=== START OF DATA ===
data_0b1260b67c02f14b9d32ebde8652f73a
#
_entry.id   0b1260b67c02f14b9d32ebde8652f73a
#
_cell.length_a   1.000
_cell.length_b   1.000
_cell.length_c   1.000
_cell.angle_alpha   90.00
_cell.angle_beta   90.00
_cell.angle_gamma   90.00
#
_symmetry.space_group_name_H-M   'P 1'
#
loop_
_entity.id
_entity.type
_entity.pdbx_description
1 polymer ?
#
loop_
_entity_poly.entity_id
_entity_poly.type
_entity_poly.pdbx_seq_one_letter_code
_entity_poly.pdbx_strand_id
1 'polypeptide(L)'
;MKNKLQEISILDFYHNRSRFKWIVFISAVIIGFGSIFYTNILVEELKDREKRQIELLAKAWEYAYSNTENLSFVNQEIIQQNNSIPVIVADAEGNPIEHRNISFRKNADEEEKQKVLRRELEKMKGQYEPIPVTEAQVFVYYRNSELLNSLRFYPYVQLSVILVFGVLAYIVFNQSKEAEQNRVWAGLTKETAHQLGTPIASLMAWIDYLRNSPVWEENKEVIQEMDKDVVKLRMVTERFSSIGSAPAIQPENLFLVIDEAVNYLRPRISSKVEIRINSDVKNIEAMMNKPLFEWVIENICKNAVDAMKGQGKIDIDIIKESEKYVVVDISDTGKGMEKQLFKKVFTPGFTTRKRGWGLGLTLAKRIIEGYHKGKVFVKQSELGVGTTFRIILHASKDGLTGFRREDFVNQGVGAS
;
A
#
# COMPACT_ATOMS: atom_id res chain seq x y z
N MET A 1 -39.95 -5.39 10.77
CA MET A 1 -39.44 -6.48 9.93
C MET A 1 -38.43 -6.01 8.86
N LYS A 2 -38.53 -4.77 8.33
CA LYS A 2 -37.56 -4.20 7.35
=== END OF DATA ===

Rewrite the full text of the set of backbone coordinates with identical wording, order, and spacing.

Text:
data_0b1260b67c02f14b9d32ebde8652f73a
#
_entry.id   0b1260b67c02f14b9d32ebde8652f73a
#
_cell.length_a   1.000
_cell.length_b   1.000
_cell.length_c   1.000
_cell.angle_alpha   90.00
_cell.angle_beta   90.00
_cell.angle_gamma   90.00
#
_symmetry.space_group_name_H-M   'P 1'
#
loop_
_entity.id
_entity.type
_entity.pdbx_description
1 polymer ?
#
loop_
_entity_poly.entity_id
_entity_poly.type
_entity_poly.pdbx_seq_one_letter_code
_entity_poly.pdbx_strand_id
1 'polypeptide(L)'
;MKNKLQEISILDFYHNRSRFKWIVFISAVIIGFGSIFYTNILVEELKDREKRQIELLAKAWEYAYSNTENLSFVNQEIIQQNNSIPVIVADAEGNPIEHRNISFRKNADEEEKQKVLRRELEKMKGQYEPIPVTEAQVFVYYRNSELLNSLRFYPYVQLSVILVFGVLAYIVFNQSKEAEQNRVWAGLTKETAHQLGTPIASLMAWIDYLRNSPVWEENKEVIQEMDKDVVKLRMVTERFSSIGSAPAIQPENLFLVIDEAVNYLRPRISSKVEIRINSDVKNIEAMMNKPLFEWVIENICKNAVDAMKGQGKIDIDIIKESEKYVVVDISDTGKGMEKQLFKKVFTPGFTTRKRGWGLGLTLAKRIIEGYHKGKVFVKQSELGVGTTFRIILHASKDGLTGFRREDFVNQGVGAS
;
A
#
# COMPACT_ATOMS: atom_id res chain seq x y z
N MET A 1 -39.95 -5.39 10.77
CA MET A 1 -39.44 -6.48 9.93
C MET A 1 -38.43 -6.01 8.86
N LYS A 2 -38.53 -4.77 8.33
CA LYS A 2 -37.56 -4.20 7.35